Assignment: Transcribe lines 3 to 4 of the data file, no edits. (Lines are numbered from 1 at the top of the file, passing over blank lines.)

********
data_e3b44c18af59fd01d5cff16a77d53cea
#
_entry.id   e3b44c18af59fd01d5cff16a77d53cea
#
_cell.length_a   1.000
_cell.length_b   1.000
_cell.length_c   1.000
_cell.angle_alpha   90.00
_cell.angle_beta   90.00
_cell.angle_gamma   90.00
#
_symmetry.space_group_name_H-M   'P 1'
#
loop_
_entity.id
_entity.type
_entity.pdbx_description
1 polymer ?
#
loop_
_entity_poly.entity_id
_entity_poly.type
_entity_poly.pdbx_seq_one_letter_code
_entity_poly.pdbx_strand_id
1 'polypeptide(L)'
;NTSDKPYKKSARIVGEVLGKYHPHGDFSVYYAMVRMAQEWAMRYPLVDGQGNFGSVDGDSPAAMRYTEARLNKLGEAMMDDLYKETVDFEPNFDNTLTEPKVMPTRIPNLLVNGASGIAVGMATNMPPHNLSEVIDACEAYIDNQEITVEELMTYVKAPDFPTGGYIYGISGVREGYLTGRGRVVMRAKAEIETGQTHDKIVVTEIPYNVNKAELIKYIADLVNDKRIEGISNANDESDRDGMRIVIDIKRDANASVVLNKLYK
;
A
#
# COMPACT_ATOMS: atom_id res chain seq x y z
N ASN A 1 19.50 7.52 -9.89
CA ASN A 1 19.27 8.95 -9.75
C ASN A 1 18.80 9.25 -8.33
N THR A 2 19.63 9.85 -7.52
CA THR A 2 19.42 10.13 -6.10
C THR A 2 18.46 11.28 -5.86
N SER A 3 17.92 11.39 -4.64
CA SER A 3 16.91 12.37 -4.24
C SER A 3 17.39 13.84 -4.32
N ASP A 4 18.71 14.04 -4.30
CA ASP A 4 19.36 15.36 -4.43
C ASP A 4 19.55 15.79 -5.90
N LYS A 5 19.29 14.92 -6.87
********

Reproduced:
_entry.id   e3b44c18af59fd01d5cff16a77d53cea
#